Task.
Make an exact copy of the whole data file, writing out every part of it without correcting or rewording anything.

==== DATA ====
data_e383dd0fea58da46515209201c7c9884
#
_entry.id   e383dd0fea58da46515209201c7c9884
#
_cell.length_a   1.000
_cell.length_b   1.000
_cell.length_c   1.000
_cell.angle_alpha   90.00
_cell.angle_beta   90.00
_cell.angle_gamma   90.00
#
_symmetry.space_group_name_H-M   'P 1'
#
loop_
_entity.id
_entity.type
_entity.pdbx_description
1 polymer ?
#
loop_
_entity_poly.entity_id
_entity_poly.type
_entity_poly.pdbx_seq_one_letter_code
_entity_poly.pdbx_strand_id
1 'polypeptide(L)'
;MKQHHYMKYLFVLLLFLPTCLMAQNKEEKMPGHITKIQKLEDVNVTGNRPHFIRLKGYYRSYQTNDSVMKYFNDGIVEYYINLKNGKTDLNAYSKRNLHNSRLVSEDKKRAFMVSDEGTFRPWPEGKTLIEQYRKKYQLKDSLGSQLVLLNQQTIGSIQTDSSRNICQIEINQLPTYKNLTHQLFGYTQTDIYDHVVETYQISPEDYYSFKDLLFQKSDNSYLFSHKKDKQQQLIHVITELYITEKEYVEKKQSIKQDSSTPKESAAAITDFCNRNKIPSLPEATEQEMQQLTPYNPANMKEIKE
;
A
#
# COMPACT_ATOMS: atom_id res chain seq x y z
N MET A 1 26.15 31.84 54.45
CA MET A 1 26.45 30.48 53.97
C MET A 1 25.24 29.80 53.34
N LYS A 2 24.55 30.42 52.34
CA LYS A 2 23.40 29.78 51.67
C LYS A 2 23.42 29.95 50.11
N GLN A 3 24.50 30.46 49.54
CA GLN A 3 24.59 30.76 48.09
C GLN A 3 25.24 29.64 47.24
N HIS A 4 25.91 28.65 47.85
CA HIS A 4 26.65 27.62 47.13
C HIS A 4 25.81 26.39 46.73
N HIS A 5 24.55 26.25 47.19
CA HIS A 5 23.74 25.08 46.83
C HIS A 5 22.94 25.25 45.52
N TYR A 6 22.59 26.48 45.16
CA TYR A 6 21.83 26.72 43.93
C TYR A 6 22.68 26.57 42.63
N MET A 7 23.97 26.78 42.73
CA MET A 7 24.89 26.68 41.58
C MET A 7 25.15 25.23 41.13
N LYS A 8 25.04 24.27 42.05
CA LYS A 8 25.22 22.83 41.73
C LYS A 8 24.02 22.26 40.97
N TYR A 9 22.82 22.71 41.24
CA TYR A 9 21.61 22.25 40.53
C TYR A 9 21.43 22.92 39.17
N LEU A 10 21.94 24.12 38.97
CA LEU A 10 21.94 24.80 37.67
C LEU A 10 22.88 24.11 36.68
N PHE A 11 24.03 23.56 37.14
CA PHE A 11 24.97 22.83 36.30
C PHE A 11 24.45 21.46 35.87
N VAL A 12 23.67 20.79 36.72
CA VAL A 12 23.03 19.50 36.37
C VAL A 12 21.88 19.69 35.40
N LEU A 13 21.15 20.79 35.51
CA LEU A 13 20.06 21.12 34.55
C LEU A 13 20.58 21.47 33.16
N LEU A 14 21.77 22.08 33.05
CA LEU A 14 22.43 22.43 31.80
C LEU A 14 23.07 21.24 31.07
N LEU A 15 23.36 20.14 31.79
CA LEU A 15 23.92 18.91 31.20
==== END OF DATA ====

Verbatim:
data_e383dd0fea58da46515209201c7c9884
#
_entry.id   e383dd0fea58da46515209201c7c9884
#
_cell.length_a   1.000
_cell.length_b   1.000
_cell.length_c   1.000
_cell.angle_alpha   90.00
_cell.angle_beta   90.00
_cell.angle_gamma   90.00
#
_symmetry.space_group_name_H-M   'P 1'
#
loop_
_entity.id
_entity.type
_entity.pdbx_description
1 polymer ?
#
loop_
_entity_poly.entity_id
_entity_poly.type
_entity_poly.pdbx_seq_one_letter_code
_entity_poly.pdbx_strand_id
1 'polypeptide(L)'
;MKQHHYMKYLFVLLLFLPTCLMAQNKEEKMPGHITKIQKLEDVNVTGNRPHFIRLKGYYRSYQTNDSVMKYFNDGIVEYYINLKNGKTDLNAYSKRNLHNSRLVSEDKKRAFMVSDEGTFRPWPEGKTLIEQYRKKYQLKDSLGSQLVLLNQQTIGSIQTDSSRNICQIEINQLPTYKNLTHQLFGYTQTDIYDHVVETYQISPEDYYSFKDLLFQKSDNSYLFSHKKDKQQQLIHVITELYITEKEYVEKKQSIKQDSSTPKESAAAITDFCNRNKIPSLPEATEQEMQQLTPYNPANMKEIKE
;
A
#
# COMPACT_ATOMS: atom_id res chain seq x y z
N MET A 1 26.15 31.84 54.45
CA MET A 1 26.45 30.48 53.97
C MET A 1 25.24 29.80 53.34
N LYS A 2 24.55 30.42 52.34
CA LYS A 2 23.40 29.78 51.67
C LYS A 2 23.42 29.95 50.11
N GLN A 3 24.50 30.46 49.54
CA GLN A 3 24.59 30.76 48.09
C GLN A 3 25.24 29.64 47.24
N HIS A 4 25.91 28.65 47.85
CA HIS A 4 26.65 27.62 47.13
C HIS A 4 25.81 26.39 46.73
N HIS A 5 24.55 26.25 47.19
CA HIS A 5 23.74 25.08 46.83
C HIS A 5 22.94 25.25 45.52
N TYR A 6 22.59 26.48 45.16
CA TYR A 6 21.83 26.72 43.93
C TYR A 6 22.68 26.57 42.63
N MET A 7 23.97 26.78 42.73
CA MET A 7 24.89 26.68 41.58
C MET A 7 25.15 25.23 41.13
N LYS A 8 25.04 24.27 42.05
CA LYS A 8 25.22 22.83 41.73
C LYS A 8 24.02 22.26 40.97
N TYR A 9 22.82 22.71 41.24
CA TYR A 9 21.61 22.25 40.53
C TYR A 9 21.43 22.92 39.17
N LEU A 10 21.94 24.12 38.97
CA LEU A 10 21.94 24.80 37.67
C LEU A 10 22.88 24.11 36.68
N PHE A 11 24.03 23.56 37.14
CA PHE A 11 24.97 22.83 36.30
C PHE A 11 24.45 21.46 35.87
N VAL A 12 23.67 20.79 36.72
CA VAL A 12 23.03 19.50 36.37
C VAL A 12 21.88 19.69 35.40
N LEU A 13 21.15 20.79 35.51
CA LEU A 13 20.06 21.12 34.55
C LEU A 13 20.58 21.47 33.16
N LEU A 14 21.77 22.08 33.05
CA LEU A 14 22.43 22.43 31.80
C LEU A 14 23.07 21.24 31.07
N LEU A 15 23.36 20.14 31.79
CA LEU A 15 23.92 18.91 31.20